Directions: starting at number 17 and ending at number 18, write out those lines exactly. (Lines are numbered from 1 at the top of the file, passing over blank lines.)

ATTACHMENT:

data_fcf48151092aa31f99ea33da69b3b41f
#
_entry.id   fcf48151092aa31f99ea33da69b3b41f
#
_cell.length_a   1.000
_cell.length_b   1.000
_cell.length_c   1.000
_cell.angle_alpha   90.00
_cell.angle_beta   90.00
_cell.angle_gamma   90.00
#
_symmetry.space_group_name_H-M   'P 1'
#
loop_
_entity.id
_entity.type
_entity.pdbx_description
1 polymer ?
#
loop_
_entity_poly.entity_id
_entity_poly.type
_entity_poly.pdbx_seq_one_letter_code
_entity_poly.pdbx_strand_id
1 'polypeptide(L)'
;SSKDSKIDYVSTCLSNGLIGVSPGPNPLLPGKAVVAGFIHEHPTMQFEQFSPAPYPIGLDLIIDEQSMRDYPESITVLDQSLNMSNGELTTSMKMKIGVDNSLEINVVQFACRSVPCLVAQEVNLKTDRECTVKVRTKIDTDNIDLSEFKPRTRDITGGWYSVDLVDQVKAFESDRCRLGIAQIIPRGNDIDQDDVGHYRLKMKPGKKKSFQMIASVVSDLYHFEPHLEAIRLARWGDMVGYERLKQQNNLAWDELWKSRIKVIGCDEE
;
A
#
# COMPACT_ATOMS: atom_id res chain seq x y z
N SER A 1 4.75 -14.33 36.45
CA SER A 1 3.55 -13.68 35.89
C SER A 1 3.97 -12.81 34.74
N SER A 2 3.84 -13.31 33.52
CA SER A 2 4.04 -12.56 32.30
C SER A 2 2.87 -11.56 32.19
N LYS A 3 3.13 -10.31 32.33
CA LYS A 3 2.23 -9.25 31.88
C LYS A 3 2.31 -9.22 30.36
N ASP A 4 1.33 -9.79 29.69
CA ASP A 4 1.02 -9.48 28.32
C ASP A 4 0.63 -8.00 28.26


_entity.pdbx_description
1 polymer ?